A Day in the Life of a Drone Operator

Big Think: What’s it like to command a drone in Iraq from the US?

P.W. Singer: These commanders of these drone squadrons described that it’s actually more difficult than commanding a traditional man squadron because of the distancing, but also there’s the challenge of being at war but also being physically at home.  You know, one of them described to me that you would go in, you drive your Toyota Corolla into work, you get into the trailer, and you basically start carrying out a mission, and for 12 hours you’re taking out targets, you’re hitting enemy combatants.  And then, at the end of the day, you leave the trailer and you enter back into America and you get back in your Toyota Corolla and you drive home.  And 20 minutes later, you’re talking to your kid about their homework at the dinner table. 

And the result is that the psychological disconnects have proven very challenging and you actually have higher PTSD rates among the drone pilots than you do among many units that are serving in places like Iraq.  And so, the officers in charge are trying to figure out all sorts of different ways, you know, how did they drive that home, how did they watch out for their men and women who are fighting from afar.  They’re doing things like, for example, they have to wear flight suits, even though they’re not in the plane, they wear the suit as if they are.  All sorts of outside communication is banned while you’re on mission.  You may be sitting 20 miles away from your wife, but no cellphone calls, for example.  And so they’re constantly saying, you know what, you may be physically in Nevada, but we’re in Iraq, keep that in mind and lives are at stake here.

The author explains the psychology of a drone operator in Nevada who spends his nights at home with his family and his days eliminating enemy targets in Iraq.

Lama Rod Owens – the price of the ticket to freedom

An ordained Lama in a Tibetan Buddhist lineage, Lama Rod grew up a queer, black male within the black Christian church in the American south. Navigating all of these intersecting, evolving identities has led him to a life's work based on compassion for self and others.

Think Again Podcasts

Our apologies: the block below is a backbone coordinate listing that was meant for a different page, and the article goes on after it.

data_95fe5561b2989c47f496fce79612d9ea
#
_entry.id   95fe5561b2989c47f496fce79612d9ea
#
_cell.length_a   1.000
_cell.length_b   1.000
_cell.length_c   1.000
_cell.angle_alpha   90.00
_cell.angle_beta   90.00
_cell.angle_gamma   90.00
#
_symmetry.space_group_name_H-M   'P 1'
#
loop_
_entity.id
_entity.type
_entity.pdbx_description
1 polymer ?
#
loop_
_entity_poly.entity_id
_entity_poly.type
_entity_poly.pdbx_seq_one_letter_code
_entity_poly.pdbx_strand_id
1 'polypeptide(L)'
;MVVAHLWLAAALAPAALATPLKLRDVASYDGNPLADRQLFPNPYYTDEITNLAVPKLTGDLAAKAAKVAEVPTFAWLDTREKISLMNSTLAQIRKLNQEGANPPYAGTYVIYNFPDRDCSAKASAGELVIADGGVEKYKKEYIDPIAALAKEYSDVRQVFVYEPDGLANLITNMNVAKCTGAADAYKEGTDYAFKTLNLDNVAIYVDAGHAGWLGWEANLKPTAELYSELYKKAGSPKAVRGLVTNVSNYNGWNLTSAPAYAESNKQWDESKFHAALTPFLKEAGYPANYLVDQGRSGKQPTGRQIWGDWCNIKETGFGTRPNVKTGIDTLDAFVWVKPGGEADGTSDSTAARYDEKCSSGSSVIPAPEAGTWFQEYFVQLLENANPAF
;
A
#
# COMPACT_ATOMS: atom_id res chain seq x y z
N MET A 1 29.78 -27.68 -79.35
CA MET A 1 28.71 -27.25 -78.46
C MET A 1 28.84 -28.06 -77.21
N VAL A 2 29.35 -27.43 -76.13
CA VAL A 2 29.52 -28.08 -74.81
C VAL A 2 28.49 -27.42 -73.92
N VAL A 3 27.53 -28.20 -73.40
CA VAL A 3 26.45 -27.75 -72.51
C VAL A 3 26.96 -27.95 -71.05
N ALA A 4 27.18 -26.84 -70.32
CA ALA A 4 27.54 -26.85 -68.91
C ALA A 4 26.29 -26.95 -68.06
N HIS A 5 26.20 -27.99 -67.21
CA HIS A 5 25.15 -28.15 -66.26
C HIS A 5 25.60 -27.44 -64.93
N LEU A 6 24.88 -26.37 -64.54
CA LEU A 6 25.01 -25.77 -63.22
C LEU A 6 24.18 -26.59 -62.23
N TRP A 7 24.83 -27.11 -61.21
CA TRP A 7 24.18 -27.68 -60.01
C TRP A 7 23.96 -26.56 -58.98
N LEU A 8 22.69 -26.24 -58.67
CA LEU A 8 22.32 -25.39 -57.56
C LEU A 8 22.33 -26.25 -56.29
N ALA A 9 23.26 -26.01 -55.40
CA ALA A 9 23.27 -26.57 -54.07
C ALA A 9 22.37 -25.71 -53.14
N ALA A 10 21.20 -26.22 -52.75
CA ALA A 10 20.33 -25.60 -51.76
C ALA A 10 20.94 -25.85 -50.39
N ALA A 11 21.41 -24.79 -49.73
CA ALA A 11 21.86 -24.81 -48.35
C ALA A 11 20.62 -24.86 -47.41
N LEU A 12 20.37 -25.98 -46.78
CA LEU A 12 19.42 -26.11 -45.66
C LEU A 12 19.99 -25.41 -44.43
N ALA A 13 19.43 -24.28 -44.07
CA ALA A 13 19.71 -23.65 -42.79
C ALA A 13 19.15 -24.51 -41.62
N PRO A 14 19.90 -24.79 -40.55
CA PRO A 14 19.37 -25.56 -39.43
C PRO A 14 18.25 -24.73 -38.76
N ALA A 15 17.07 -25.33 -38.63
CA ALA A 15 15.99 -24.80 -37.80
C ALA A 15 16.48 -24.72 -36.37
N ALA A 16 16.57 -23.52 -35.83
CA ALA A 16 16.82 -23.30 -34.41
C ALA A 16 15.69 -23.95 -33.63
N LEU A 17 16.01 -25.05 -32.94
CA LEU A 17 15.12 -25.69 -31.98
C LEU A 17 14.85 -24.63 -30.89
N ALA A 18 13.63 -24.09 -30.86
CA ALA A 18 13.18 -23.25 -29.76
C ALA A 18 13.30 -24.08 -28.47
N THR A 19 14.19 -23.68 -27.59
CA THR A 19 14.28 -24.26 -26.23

• "What I'm interested in is deep, systematic change. What I understand now is that real change doesn't happen until change on the inside begins to happen."
  • "Masculinity is not inherently toxic. Patriarchy is toxic. We have to let that energy go so we can stop forcing other people to do emotional labor for us."
Keep reading Show less

For most of history, humans got smarter. That's now reversing.

We were gaining three IQ points per decade for many, many years. Now, that's going backward. Could this explain some of our choices lately?

The Flynn effect appears to be in retrograde. (Credit: Shutterstock/Big Think)
popular

There's a new study out of Norway that indicates our—well, technically, their—IQs are shrinking, to the tune of about seven IQ points per generation.

Keep reading Show less

Lateral thinking: The reason you’ve heard of Nintendo and Marvel

Here's why generalists triumph over specialists in the new era of innovation.

Videos
  • Since the explosion of the knowledge economy in the 1990s, generalist inventors have been making larger and more important contributions than specialists.
  • One theory is that the rise of rapid communication technologies allowed the information created by specialists to be rapidly disseminated, meaning generalists can combine information across disciplines to invent something new.
  • Here, David Epstein explains how Nintendo's Game Boy was a case of "lateral thinking with withered technology." He also relays the findings of a fascinating study that found the common factor of success among comic book authors.
Keep reading Show less